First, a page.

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Minnesota Legislature

Office of the Revisor of Statutes

HF 2805

as introduced - 90th Legislature (2017 - 2018) Posted on 02/20/2018 10:16am

KEY: stricken = removed, old language.
underscored = added, new language.

Current Version - as introduced

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A bill for an act
relating to family law; allowing a child over the age of 11 to indicate a preference
in custody and parenting time matters; amending Minnesota Statutes 2016, section
518.17, subdivision 1, by adding a subdivision.

BE IT ENACTED BY THE LEGISLATURE OF THE STATE OF MINNESOTA:

Section 1.

Minnesota Statutes 2016, section 518.17, subdivision 1, is amended to read:


Subdivision 1.

Best interests of the child.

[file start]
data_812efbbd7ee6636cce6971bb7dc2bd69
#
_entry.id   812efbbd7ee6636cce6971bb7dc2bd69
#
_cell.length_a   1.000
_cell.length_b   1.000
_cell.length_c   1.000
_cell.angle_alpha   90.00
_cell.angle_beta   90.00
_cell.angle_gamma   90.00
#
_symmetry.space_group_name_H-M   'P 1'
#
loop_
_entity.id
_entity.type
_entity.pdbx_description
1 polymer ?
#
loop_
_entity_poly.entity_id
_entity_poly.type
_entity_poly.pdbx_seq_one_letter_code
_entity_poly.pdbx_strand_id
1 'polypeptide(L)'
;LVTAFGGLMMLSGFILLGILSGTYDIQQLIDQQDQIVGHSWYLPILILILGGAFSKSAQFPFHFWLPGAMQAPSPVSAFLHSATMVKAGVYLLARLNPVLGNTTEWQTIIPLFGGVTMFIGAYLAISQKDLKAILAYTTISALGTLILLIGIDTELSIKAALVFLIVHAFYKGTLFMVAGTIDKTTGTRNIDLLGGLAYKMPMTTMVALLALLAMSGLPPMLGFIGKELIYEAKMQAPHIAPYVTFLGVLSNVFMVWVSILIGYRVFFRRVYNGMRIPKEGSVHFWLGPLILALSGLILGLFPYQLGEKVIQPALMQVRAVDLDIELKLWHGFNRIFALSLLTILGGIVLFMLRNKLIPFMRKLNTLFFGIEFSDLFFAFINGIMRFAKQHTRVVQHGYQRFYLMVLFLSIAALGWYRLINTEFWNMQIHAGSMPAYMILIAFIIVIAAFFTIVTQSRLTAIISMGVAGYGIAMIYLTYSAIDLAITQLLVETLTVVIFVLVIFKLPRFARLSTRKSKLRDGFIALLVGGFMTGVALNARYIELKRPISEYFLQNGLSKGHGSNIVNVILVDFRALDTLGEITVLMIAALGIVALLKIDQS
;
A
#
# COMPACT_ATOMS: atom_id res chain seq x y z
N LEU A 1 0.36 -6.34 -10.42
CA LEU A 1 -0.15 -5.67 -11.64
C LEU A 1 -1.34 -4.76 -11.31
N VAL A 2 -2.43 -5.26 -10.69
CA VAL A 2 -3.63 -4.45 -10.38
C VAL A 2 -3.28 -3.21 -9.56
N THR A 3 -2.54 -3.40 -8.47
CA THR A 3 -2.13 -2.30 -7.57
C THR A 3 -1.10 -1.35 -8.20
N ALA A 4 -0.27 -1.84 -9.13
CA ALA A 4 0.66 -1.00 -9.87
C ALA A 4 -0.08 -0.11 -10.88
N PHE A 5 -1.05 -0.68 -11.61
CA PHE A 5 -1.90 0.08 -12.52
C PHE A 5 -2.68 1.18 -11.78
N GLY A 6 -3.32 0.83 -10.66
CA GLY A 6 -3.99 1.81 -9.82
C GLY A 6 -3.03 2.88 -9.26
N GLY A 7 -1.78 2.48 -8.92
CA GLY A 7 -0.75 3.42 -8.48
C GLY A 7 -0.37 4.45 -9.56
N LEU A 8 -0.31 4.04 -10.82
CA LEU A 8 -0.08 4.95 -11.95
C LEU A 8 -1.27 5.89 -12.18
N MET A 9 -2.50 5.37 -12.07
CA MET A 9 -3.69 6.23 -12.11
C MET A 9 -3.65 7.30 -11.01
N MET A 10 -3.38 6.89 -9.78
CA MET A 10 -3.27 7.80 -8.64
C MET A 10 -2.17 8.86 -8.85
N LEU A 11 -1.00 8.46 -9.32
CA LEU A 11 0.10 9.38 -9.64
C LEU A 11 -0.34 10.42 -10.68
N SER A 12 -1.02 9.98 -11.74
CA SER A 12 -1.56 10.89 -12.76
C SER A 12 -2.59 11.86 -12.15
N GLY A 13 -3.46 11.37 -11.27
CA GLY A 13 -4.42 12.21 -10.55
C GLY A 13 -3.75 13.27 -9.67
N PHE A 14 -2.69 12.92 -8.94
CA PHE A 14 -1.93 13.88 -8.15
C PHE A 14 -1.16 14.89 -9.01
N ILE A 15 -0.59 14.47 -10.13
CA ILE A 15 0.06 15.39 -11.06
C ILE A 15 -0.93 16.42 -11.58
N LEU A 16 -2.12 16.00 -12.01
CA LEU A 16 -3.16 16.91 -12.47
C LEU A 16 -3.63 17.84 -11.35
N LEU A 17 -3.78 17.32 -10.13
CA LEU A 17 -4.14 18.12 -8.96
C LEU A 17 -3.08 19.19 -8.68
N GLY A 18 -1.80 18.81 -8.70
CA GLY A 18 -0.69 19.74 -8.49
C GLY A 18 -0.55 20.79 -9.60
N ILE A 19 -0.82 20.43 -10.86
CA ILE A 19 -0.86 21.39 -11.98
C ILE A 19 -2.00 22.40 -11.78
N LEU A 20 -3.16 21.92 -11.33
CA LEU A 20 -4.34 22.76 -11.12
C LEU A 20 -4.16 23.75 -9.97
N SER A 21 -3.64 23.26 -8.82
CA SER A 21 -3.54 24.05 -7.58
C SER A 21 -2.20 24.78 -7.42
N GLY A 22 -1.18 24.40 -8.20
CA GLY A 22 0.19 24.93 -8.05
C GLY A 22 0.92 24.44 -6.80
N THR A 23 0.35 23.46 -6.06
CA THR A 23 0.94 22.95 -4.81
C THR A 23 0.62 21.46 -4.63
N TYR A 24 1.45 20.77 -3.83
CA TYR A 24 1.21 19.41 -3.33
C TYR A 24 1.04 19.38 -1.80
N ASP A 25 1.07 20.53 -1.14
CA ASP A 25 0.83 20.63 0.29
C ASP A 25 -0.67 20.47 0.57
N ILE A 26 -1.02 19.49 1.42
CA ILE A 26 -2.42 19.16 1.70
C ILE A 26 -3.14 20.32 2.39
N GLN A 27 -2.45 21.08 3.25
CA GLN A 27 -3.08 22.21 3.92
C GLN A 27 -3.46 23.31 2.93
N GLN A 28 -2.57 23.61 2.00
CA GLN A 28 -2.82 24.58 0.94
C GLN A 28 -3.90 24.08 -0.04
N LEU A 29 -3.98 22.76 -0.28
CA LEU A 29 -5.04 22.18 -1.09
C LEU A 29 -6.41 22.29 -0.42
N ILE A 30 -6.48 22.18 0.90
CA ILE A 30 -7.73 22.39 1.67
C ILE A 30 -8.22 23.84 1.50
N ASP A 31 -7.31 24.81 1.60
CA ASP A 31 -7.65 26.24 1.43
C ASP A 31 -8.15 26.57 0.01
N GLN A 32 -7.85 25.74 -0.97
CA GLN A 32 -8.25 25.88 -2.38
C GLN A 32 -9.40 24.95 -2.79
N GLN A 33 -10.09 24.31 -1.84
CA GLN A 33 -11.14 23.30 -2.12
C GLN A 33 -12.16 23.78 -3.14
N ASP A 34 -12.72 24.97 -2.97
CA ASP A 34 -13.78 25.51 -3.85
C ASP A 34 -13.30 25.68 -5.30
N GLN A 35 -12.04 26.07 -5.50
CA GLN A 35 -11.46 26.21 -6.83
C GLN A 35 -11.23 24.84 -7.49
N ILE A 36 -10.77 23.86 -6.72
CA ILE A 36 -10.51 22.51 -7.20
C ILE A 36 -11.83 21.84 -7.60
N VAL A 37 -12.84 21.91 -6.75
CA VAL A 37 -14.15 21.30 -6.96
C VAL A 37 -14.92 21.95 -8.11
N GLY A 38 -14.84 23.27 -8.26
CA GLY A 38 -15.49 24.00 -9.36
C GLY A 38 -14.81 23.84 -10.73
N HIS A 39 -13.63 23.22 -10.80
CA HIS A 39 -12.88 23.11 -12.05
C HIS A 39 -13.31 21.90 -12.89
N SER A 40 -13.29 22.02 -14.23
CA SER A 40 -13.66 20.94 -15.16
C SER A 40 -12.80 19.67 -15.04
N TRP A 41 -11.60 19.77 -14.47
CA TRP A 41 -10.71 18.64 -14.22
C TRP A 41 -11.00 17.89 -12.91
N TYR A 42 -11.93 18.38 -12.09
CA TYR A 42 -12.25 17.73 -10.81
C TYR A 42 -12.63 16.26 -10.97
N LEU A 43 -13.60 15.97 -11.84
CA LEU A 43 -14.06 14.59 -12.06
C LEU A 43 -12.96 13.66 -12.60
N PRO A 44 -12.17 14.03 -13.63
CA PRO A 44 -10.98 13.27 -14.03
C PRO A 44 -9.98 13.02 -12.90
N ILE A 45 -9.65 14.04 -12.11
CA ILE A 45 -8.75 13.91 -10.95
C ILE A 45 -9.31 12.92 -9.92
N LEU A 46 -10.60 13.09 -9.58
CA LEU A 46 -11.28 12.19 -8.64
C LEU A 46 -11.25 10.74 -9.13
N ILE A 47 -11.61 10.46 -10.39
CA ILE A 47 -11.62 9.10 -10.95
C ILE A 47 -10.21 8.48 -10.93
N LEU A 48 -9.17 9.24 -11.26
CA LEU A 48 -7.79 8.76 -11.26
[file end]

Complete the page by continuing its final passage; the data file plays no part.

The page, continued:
(a) In evaluating the best interests of the child
for purposes of determining issues of custody and parenting time, the court must consider
and evaluate all relevant factors, including:

(1) a child's physical, emotional, cultural, spiritual, and other needs, and the effect of
the proposed arrangements on the child's needs and development;

(2) any special medical, mental health, or educational needs that the child may have that
may require special parenting arrangements or access to recommended services;

(3) the reasonable preference of the childnew text begin consistent with subdivision 7, or the reasonable
preference of a child under the age of 11
new text end, if the court deems the child to be of sufficient
ability, age, and maturity to express an independent, reliable preference;